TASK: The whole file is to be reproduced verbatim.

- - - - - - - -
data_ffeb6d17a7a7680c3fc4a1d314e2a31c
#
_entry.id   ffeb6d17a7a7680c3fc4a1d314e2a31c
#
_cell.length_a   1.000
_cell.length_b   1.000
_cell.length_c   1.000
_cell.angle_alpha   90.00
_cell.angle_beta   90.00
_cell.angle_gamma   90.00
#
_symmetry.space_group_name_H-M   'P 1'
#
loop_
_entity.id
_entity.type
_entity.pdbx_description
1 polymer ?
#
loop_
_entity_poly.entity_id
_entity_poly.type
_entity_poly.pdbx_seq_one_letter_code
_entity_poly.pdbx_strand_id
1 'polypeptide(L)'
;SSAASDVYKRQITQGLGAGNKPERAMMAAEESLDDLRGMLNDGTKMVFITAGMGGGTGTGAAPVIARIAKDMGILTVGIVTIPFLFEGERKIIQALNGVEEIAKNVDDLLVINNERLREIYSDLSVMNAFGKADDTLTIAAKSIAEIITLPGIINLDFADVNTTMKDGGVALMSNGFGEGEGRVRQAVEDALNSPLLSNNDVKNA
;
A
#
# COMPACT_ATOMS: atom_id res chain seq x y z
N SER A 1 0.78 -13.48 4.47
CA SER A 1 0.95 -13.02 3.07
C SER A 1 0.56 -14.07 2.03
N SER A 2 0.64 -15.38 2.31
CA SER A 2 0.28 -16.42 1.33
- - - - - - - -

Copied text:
data_ffeb6d17a7a7680c3fc4a1d314e2a31c
#
_entry.id   ffeb6d17a7a7680c3fc4a1d314e2a31c
#
_cell.length_a   1.000
_cell.length_b   1.000
_cell.length_c   1.000
_cell.angle_alpha   90.00
_cell.angle_beta   90.00
_cell.angle_gamma   90.00
#
_symmetry.space_group_name_H-M   'P 1'
#
loop_
_entity.id
_entity.type
_entity.pdbx_description
1 polymer ?
#
loop_
_entity_poly.entity_id
_entity_poly.type
_entity_poly.pdbx_seq_one_letter_code
_entity_poly.pdbx_strand_id
1 'polypeptide(L)'
;SSAASDVYKRQITQGLGAGNKPERAMMAAEESLDDLRGMLNDGTKMVFITAGMGGGTGTGAAPVIARIAKDMGILTVGIVTIPFLFEGERKIIQALNGVEEIAKNVDDLLVINNERLREIYSDLSVMNAFGKADDTLTIAAKSIAEIITLPGIINLDFADVNTTMKDGGVALMSNGFGEGEGRVRQAVEDALNSPLLSNNDVKNA
;
A
#
# COMPACT_ATOMS: atom_id res chain seq x y z
N SER A 1 0.78 -13.48 4.47
CA SER A 1 0.95 -13.02 3.07
C SER A 1 0.56 -14.07 2.03
N SER A 2 0.64 -15.38 2.31
CA SER A 2 0.28 -16.42 1.33